Chapter 1: University Endowments in Financial Crisis
From the Book: The Refractive Thinker®: Vol. II: Research Methodology: 3rd edition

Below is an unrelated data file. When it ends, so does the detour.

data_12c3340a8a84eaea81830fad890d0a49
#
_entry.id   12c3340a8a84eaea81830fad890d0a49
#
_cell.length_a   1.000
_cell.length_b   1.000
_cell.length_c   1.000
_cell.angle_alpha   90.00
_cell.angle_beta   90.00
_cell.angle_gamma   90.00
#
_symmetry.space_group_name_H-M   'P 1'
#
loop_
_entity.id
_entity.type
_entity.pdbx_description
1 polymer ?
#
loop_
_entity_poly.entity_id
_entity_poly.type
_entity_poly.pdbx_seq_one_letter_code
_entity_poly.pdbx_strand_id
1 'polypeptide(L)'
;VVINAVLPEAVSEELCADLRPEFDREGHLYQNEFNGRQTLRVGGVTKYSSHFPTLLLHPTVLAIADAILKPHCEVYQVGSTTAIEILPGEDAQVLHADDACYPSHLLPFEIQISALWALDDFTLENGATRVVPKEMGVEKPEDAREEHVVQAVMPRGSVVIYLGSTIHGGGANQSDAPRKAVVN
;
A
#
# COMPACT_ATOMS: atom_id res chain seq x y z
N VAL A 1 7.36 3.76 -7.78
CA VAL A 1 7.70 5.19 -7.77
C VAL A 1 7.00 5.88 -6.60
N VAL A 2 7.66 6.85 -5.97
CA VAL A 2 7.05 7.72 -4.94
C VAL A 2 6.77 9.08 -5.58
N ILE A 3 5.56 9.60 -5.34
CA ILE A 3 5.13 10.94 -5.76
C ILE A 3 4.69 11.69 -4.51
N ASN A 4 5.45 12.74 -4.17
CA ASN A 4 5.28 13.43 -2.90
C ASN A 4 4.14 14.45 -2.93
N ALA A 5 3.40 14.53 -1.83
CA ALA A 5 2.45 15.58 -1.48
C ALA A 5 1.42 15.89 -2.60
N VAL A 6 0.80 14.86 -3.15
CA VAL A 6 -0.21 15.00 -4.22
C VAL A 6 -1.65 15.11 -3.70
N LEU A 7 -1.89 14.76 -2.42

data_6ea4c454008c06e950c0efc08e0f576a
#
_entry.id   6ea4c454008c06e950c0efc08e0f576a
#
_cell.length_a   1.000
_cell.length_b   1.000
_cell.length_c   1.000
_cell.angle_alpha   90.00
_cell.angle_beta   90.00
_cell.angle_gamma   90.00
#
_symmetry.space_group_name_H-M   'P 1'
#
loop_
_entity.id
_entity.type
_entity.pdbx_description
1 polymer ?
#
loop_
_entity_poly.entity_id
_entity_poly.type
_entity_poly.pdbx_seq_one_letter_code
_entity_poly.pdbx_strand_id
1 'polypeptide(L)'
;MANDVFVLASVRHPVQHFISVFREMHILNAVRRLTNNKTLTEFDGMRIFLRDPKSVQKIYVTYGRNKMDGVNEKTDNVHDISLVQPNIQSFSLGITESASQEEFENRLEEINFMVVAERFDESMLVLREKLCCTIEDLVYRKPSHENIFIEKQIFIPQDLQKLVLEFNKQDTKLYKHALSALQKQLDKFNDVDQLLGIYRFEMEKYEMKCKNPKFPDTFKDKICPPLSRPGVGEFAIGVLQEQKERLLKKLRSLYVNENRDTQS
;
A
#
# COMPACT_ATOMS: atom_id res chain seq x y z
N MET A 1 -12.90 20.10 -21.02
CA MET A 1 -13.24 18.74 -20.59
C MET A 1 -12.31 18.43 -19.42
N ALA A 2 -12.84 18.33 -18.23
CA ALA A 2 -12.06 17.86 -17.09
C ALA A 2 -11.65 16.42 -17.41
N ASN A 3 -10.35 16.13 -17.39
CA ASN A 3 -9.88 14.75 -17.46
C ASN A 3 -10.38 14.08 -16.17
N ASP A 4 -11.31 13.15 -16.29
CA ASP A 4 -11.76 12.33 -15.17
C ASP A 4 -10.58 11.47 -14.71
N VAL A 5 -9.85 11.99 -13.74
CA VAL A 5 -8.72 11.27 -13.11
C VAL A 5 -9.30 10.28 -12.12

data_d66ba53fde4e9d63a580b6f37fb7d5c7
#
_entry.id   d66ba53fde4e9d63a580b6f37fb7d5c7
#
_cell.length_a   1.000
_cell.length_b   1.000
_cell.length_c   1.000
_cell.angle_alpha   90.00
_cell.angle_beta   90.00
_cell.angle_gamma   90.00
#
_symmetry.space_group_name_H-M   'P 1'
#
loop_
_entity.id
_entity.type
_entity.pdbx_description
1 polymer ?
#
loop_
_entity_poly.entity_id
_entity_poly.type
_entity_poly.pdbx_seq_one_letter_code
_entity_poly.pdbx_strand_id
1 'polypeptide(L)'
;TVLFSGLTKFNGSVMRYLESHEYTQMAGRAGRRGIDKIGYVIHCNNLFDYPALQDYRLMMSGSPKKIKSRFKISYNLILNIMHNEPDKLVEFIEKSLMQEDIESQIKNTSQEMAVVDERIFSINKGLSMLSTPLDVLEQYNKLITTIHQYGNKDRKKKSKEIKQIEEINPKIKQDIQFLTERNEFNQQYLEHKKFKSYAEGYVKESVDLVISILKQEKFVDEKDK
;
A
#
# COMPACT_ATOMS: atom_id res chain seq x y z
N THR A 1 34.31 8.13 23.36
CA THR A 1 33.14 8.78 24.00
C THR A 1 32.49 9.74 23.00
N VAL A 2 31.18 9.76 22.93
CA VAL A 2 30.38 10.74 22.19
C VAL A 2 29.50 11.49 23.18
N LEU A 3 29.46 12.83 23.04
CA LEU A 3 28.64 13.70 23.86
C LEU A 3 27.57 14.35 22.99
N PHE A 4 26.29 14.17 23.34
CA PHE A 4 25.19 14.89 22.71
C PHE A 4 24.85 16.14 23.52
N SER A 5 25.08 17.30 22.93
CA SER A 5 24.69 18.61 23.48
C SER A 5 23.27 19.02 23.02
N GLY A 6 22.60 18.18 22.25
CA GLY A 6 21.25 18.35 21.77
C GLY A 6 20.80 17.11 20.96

In late 2008 and early 2009, a financial crisis spread around the world. Lack of confidence in the capital and credit markets resulted in a worldwide free fall, and the United States experienced large monetary losses in the ensuing dramatic capital market decline. The consequences of the economic downturn to American higher education were substantial. According to the National Association of College and University Business Officers-Commonfund Study of Endowments (NCSE), U.S. institutions lost on average 18.7% in the fiscal year ending June 30, 2009 (NCSE, 2011a). This single year negated years of endowment prosperity. This chapter presents a summation of Dr. Ellen Beattie’s dissertation research. A quantitative correlation study design employing Spearman’s rank-order correlation and multiple regression analysis measured the relationship between twelve institutional and endowment characteristics and endowment investment performance. Findings indicated a large variance in endowment investment performance among the 724 institutions and while correlation analysis generated statistically significant correlations, the Spearman correlation coefficients (rs) were extremely low. This chapter will help readers to understand how the institutional and endowment characteristics relate to investment growth among our nation’s institutions of higher education. This chapter will guide students to understand how quantitative correlation research can be applied to solve the complex challenges facing higher education.
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